October 25, 1946

The Warriors announced another player signing today, adding 6’4”, 200-pound forward Howie Dallmar to the roster. One of the top-rated college players in the country over the past few years, the 24-year-old Dallmar led Stanford to the NCAA championship in 1942 before joining the Navy for the latter part of the war. At war’s end, he transferred to Penn for a final season of college ball which brought him within the purview of Peter Tyrrell and Eddie Gottlieb.

Philadelphia Inquirer
San Francisco Examiner

October 22, 1946

Word was that Warriors coach Eddie Gottlieb was considering the use of two independent platoons when games started next month. After a series of scrimmages he was still trying to decide on a starting lineup, with the current favorite being:

G Angelo Musi
G George Senesky
C Art Hillhouse
F Jerry Fleishman
F Joe Fulks

Philadelphia Inquirer

October 18, 1946

The BAA announced today they would largely be using collegiate rules with some significant exceptions: games would consist of four 12-minute quarters, unlimited substitution was allowed as was coaching from the bench, and all fouls would result in free throws.

Meanwhile, the Warriors were more than a month into their practice schedule, with the regular season opener coming on November 7 at home against Pittsburgh. No preseason games would be played by any of the league’s clubs.

Philadelphia Inquirer

 

October 8, 1946

The Warriors announced their home schedule today. The BAA had revised the number of games for each team from 54 to 60, giving the Warriors 30 days at home. All of the games would be played at the Philadelphia Arena, except for a run of four over the New Year holiday as the Arena would be hosting the Ice Follies at that time. Here are the home dates:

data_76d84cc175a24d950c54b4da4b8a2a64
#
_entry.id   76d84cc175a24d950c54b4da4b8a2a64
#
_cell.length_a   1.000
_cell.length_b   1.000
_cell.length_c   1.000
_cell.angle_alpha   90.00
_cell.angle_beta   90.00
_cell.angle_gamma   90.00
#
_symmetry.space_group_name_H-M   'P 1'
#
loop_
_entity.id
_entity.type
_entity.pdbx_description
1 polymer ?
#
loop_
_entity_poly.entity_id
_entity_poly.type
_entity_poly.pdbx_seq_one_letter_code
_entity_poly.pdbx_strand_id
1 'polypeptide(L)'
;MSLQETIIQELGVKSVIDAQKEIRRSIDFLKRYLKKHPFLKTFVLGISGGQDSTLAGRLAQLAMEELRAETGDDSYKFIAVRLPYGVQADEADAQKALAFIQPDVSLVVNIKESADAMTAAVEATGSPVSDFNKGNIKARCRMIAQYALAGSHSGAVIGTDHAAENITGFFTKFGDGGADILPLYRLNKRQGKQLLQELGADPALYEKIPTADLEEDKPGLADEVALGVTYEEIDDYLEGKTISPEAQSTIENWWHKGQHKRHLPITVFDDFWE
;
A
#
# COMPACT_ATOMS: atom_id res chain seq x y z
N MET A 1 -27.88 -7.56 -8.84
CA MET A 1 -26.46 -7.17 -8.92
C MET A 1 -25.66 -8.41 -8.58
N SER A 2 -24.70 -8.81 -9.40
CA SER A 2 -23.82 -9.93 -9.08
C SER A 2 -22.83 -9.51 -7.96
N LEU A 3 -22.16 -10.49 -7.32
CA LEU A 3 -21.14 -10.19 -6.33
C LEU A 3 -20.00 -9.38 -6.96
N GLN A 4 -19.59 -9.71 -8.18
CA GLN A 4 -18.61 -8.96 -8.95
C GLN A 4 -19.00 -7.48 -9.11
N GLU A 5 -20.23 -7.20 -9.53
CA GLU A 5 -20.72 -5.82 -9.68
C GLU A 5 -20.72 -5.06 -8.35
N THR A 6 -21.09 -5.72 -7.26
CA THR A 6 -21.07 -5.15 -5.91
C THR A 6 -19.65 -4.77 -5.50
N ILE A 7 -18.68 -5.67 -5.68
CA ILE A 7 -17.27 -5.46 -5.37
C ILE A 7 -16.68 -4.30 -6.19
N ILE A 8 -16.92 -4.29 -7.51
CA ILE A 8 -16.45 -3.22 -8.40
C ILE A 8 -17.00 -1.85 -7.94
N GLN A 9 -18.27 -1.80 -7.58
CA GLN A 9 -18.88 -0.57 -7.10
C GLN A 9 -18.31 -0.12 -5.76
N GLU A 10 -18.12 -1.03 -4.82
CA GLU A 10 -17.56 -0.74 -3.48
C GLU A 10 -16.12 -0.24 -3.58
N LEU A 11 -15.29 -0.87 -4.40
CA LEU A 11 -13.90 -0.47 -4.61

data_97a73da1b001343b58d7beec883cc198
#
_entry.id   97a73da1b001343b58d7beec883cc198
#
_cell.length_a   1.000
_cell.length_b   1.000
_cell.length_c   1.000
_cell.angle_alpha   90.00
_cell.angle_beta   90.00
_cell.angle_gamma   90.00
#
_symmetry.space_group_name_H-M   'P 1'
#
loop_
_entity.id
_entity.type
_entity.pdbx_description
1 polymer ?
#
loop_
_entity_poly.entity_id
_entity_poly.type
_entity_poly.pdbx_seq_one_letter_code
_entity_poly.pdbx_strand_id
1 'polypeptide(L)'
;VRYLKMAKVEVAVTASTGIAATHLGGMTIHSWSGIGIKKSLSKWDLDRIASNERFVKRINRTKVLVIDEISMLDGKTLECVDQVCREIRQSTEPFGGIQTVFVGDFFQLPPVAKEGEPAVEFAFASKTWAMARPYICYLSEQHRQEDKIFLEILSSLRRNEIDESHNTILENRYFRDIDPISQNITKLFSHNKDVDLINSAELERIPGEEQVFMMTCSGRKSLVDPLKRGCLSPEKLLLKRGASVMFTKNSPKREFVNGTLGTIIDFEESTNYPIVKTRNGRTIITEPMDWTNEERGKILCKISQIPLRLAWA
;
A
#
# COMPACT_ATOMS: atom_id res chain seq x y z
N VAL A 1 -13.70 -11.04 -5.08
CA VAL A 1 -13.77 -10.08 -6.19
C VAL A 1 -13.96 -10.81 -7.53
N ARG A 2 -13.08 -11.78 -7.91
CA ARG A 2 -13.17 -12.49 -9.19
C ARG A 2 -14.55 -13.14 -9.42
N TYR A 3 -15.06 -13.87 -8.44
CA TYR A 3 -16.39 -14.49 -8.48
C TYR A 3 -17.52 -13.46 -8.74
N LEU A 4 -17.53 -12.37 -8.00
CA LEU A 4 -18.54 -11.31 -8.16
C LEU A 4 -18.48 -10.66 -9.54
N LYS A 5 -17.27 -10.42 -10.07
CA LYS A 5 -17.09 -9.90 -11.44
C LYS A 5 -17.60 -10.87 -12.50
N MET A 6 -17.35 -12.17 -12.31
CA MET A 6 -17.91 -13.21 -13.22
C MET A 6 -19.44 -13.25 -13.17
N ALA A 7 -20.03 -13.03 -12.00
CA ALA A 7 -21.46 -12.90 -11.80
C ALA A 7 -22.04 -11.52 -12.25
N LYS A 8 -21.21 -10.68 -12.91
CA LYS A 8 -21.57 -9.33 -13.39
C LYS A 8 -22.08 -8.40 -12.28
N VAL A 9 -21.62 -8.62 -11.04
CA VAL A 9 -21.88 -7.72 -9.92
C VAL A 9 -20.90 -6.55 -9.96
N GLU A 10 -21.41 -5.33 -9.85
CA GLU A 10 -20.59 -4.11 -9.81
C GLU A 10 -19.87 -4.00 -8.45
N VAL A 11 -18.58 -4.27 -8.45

November 7 – Pittsburgh
November 14 – Washington
November 19 – St Louis
November 21 – Chicago
November 26 – Boston
November 28 – Detroit

December 3 – Providence
December 5 – New York
December 12 – Washington
December 17 – Detroit
December 19 – Cleveland
December 26 – Pittsburgh (Convention Hall)

January 2 – Providence (Convention Hall)
January 9 – Toronto (Convention Hall)
January 16 – Chicago (Convention Hall)
January 21 – Boston
January 23 – Cleveland
January 30 – New York

February 4 – Providence
February 6 – Toronto
February 11 – St Louis
February 13 – Cleveland
February 20 – Pittsburgh
February 26 – Boston

March 3 – Toronto
March 6 – New York
March 11 – Detroit
March 13 – St Louis
March 20 – Washington
March 27 – Chicago

Philadelphia Inquirer

 

September 30, 1946

With practice scheduled to start in a week, the Warriors signed two more players, guard Art Campa out of the Texas College of Mines and Metallurgy (now UTEP) and 6’9” center Bill Landis out of Albright College in Reading.

Campa, who grew up in the El Paso area had starred for the Mexican national team and had also played ball while serving in the US Army during the war. Landis, meanwhile, was the tallest player yet signed by the team.

Philadelphia Inquirer

September 17, 1946

The Warriors signed former Murray State star forward Joe Fulks today. At 6’5” and 190 pounds the 24-year-old Fulks earned the nickname “Jumping Joe” with the Racers for the deadly jump shot he displayed during his two years on the varsity there. Raised in Birmingham, Kentucky, he transferred to Kuttawa High School for his senior year where he won all-state honors. His junior year at Murray State he took the team to a fourth place finish in the national tournament and won first-team all-tournament honors. Soon after he joined the US Marines and was stationed in San Diego where he starred for the base team. He spent the early part of 1946 playing for the Marines overseas and had planned to return to the Racers for his senior year before Philadelphia GM Peter Tyrrell came calling with his checkbook.

Lexington Leader
Paducah Sun-Democrat
Philadelphia Inquirer

September 5, 1946